Today, in the United States, homelessness and poverty are not being well managed because public education and job opportunities are not being adequately addressed. As one of the richest countries in the world, American democratic capitalism can do better than just survive.

Education and employment are key to turning these crises into something that can be managed.

One cannot dismiss Kuttner’s observations as liberal ranting. Wage earner respect and treatment, whether in manufacturing, technology, or service industries, are the key to survival of world capitalist democracies. America can choose to become more like China and support authoritarian miscreants like Donald Trump or elect leaders that experiment with political ideas that have made America great.


Audio-book Review
           By Chet Yarbrough


The Power Notebooks

By Katie Roiphe

           Narrated by: Katie Roiphe

Katie Roiphe (Author, critic, tenured professor at New York University.)

“The Power of Notebooks” is a memoir of Roiphe’s life between the age of fifteen and fifty. Her first love affair is with a Rabbi when she is fifteen. On the one hand, Roiphe notes the inappropriateness of the Rabbi’s seduction; on the other, she implies a level of guilt for the affair. Roiphe is married and divorced twice and has two children which she mostly raises as a single parent. Her father was a psychoanalyst and her mother, Anne Roiphe, is an American writer and journalist.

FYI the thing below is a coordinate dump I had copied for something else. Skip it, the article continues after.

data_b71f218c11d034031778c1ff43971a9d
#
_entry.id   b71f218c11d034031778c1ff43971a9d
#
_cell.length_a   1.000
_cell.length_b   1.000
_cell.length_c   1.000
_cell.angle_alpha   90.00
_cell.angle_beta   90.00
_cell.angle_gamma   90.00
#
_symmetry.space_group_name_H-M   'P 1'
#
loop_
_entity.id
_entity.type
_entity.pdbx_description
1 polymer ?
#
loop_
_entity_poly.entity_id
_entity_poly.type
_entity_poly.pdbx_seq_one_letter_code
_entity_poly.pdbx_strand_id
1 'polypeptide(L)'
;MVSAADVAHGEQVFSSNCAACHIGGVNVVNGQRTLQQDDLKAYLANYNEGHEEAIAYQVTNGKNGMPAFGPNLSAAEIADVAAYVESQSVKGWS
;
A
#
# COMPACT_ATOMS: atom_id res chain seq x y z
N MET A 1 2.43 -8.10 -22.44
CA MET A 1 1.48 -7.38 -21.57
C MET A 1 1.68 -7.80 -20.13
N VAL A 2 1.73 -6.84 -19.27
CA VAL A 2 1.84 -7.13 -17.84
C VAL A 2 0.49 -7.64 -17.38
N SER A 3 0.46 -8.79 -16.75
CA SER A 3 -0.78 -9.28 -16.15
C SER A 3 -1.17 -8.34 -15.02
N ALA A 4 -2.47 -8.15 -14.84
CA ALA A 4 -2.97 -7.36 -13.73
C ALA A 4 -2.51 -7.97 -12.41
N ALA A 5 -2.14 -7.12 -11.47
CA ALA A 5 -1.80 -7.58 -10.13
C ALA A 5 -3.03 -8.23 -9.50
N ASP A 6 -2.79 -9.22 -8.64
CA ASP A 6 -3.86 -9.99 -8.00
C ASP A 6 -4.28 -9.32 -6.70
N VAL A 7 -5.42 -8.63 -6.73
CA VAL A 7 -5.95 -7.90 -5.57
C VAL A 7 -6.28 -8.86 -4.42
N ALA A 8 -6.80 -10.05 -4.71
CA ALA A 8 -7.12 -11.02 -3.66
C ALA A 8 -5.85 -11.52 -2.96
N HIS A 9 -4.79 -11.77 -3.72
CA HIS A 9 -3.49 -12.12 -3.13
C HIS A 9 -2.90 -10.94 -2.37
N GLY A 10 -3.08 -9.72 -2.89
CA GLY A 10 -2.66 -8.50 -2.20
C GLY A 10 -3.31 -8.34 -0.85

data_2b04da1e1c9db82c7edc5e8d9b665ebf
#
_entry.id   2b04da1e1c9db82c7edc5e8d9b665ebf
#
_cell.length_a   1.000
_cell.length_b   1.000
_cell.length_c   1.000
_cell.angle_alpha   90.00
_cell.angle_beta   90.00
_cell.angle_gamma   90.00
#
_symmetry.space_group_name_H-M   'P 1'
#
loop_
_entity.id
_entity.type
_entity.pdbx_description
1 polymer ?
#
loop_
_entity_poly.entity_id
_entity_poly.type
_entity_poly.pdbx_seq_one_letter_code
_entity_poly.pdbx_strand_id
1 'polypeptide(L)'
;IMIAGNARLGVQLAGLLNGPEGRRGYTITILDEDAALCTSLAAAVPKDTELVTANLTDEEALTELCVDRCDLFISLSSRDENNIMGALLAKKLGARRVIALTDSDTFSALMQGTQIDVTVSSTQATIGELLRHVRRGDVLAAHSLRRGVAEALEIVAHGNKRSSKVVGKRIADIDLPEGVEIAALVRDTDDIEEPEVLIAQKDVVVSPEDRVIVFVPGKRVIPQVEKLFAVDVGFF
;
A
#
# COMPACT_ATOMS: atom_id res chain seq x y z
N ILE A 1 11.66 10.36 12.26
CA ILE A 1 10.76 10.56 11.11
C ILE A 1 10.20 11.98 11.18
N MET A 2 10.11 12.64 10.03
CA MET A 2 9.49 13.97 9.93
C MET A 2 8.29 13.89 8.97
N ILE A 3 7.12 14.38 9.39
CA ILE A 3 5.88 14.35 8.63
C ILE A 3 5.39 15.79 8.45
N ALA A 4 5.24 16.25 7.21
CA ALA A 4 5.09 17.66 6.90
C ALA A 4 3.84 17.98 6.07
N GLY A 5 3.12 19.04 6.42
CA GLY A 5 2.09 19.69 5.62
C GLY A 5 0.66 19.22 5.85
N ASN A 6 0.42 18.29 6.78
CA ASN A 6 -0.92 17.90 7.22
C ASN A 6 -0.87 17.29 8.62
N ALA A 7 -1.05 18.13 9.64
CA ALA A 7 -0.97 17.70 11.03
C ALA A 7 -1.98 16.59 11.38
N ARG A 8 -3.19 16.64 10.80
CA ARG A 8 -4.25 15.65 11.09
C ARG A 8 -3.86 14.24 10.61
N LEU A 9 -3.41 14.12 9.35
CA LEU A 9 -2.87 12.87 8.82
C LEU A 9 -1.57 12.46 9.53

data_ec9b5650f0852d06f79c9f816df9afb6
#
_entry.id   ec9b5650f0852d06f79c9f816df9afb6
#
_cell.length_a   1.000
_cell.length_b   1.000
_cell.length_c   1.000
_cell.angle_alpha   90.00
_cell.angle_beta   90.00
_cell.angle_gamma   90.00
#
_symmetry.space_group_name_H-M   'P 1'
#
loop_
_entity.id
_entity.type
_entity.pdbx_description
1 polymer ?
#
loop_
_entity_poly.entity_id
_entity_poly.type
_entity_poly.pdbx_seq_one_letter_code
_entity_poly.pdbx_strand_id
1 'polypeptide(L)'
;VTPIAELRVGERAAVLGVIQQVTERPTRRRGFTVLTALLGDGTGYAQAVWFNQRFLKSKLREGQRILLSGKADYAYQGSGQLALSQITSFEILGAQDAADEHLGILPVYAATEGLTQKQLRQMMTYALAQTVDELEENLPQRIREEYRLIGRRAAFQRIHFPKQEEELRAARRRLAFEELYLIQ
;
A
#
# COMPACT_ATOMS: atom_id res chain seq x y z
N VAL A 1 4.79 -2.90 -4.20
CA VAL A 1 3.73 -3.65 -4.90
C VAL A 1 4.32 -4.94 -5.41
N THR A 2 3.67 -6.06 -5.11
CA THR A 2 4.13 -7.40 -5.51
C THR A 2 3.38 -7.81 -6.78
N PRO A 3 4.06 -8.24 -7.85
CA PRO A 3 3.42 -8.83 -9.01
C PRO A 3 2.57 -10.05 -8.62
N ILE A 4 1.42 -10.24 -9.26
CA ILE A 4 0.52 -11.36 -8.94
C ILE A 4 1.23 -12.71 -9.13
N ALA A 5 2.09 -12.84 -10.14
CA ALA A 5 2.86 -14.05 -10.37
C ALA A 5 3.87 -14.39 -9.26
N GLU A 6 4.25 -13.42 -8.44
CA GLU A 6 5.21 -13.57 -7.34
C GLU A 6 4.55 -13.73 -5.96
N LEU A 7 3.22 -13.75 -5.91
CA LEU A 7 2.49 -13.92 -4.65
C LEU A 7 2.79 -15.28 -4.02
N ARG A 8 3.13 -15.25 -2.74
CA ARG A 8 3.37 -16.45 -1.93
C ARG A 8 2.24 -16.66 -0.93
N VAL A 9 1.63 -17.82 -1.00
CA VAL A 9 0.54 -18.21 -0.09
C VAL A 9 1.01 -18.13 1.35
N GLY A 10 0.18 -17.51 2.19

To borrow a phrase and title of a well-known book, this memoir is of a woman who is “Naked and Unafraid”.  

Though labeling is fraught with misrepresentation, Katie Roiphe is a feminist. She is an advocate for women’s rights and equality of the sexes but questions the veracity of “me to” in the world of Harvey Weinstein and Jeffrey Epstein. One doubts Roiphe would not vilify Weinstein’s and Epstein’s behavior but “The Power Notebooks” implies extreme behavior is not a reflection of society in general.

In “The Power Notebooks” Roiphe’s strident voice reflects on her life as an independent woman. She chooses her friends, lovers, and fellow writers based on a qualification of not caring about who you do, or what you do. Roiphe writes about what she did and what she believes.

Roiphe notes how some question her role as a single parent raising two children on her own. It is not a concern of Roiphe’s, and one wonders why anyone would question that circumstance in the 21st century.

Roiphe examines her relationship with men whom she neither depends on nor expects will be dependent on her. It is not that she does not fall in love, but that love is not all there is to a relationship.

Relationship is always a work in progress and if there is no progress, relationships end.